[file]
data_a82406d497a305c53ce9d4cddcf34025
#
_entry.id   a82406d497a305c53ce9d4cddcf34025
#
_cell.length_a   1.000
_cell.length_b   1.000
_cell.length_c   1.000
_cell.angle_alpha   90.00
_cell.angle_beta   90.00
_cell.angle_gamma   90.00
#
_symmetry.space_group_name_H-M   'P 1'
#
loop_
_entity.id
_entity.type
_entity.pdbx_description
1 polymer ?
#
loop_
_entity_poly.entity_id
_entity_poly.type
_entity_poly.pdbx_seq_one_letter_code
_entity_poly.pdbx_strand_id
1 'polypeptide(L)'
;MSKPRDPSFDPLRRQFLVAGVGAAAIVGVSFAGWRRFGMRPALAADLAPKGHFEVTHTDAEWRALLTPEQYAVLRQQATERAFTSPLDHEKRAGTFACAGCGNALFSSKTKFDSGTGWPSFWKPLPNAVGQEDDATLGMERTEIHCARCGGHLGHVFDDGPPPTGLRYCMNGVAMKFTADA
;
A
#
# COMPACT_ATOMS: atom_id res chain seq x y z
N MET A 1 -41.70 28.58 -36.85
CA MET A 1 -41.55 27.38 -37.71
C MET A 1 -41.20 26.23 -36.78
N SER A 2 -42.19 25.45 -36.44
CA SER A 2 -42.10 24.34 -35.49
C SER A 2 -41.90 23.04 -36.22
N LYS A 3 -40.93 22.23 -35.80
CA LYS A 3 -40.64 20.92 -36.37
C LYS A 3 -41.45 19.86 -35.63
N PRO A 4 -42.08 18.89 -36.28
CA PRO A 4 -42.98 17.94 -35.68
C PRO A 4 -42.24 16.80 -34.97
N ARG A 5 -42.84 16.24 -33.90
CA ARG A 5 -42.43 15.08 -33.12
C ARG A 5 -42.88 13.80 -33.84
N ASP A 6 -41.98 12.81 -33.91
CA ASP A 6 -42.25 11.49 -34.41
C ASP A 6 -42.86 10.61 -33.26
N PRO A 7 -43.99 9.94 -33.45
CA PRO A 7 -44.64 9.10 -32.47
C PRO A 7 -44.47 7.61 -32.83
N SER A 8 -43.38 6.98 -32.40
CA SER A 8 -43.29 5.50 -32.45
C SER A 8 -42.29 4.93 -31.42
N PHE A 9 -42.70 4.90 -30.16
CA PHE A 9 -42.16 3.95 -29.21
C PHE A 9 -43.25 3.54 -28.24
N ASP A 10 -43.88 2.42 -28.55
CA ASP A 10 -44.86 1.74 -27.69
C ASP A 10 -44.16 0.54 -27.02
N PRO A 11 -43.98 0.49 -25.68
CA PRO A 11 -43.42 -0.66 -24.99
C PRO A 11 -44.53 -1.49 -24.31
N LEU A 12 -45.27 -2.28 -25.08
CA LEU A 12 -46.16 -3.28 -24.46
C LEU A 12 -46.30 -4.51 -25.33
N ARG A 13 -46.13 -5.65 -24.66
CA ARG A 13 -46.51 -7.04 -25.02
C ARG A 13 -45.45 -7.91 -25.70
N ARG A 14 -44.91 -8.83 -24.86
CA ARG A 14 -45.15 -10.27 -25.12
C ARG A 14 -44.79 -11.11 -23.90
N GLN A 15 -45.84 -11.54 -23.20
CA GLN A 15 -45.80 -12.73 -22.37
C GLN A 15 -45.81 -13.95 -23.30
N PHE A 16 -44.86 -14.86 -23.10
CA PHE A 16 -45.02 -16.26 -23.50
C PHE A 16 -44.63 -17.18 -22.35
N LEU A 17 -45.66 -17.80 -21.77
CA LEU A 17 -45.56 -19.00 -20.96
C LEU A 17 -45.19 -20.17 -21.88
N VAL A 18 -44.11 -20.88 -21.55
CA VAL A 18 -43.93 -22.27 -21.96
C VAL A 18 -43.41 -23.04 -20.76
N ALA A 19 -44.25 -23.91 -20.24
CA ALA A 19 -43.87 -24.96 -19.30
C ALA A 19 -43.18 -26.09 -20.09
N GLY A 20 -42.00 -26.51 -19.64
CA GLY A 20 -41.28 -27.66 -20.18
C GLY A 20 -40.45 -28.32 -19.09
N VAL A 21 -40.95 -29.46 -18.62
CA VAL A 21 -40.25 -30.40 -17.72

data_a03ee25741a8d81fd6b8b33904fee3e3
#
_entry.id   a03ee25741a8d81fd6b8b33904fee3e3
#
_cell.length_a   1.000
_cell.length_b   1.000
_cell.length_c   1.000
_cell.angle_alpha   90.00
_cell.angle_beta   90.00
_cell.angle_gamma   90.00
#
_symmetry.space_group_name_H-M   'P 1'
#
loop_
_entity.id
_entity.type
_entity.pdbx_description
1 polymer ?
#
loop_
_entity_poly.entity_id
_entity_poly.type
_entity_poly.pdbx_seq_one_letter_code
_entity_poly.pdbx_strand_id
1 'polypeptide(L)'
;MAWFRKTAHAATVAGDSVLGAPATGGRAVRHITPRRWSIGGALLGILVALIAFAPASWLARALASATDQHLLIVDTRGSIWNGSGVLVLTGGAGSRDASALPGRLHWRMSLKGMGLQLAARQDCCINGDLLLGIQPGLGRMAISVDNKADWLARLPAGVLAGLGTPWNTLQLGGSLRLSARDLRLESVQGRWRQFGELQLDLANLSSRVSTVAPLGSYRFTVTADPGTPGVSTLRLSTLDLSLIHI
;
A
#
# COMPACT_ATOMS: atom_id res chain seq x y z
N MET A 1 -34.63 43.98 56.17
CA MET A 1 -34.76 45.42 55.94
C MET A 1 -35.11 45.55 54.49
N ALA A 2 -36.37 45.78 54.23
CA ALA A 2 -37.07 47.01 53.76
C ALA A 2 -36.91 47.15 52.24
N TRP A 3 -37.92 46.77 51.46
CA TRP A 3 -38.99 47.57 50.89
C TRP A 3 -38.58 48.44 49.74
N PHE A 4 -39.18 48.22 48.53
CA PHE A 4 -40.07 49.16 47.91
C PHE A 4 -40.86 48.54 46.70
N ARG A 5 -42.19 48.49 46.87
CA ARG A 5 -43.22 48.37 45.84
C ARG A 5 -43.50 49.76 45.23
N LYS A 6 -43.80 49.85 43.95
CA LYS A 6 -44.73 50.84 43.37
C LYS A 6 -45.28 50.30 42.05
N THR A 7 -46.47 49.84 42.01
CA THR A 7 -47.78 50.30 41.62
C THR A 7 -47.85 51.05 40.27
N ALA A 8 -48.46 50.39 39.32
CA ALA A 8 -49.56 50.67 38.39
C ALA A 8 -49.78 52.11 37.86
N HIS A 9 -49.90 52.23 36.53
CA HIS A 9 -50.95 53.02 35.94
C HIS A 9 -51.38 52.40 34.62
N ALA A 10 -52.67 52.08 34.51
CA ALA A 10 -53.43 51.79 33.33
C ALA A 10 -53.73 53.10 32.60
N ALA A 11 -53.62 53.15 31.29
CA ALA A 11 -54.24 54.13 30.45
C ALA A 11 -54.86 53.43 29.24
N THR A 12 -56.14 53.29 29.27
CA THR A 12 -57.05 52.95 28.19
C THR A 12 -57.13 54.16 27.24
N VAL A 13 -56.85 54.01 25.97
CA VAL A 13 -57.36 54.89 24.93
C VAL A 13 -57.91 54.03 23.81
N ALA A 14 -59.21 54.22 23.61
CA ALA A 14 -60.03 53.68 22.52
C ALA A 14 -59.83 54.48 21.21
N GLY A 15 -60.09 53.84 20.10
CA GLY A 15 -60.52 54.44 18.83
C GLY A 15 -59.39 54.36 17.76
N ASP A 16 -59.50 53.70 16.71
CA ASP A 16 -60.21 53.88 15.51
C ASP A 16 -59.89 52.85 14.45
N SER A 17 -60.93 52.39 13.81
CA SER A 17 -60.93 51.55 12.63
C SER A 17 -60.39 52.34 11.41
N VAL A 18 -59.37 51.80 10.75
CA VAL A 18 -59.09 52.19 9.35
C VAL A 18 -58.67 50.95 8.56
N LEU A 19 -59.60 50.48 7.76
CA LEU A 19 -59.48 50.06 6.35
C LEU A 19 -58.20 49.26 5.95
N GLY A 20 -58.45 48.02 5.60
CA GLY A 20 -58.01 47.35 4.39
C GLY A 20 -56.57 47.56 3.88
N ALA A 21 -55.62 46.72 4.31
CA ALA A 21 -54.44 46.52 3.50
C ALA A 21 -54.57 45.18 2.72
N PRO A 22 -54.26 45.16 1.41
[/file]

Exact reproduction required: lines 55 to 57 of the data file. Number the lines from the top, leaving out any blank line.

N PHE A 9 -42.70 4.90 -30.16
CA PHE A 9 -42.16 3.95 -29.21
C PHE A 9 -43.25 3.54 -28.24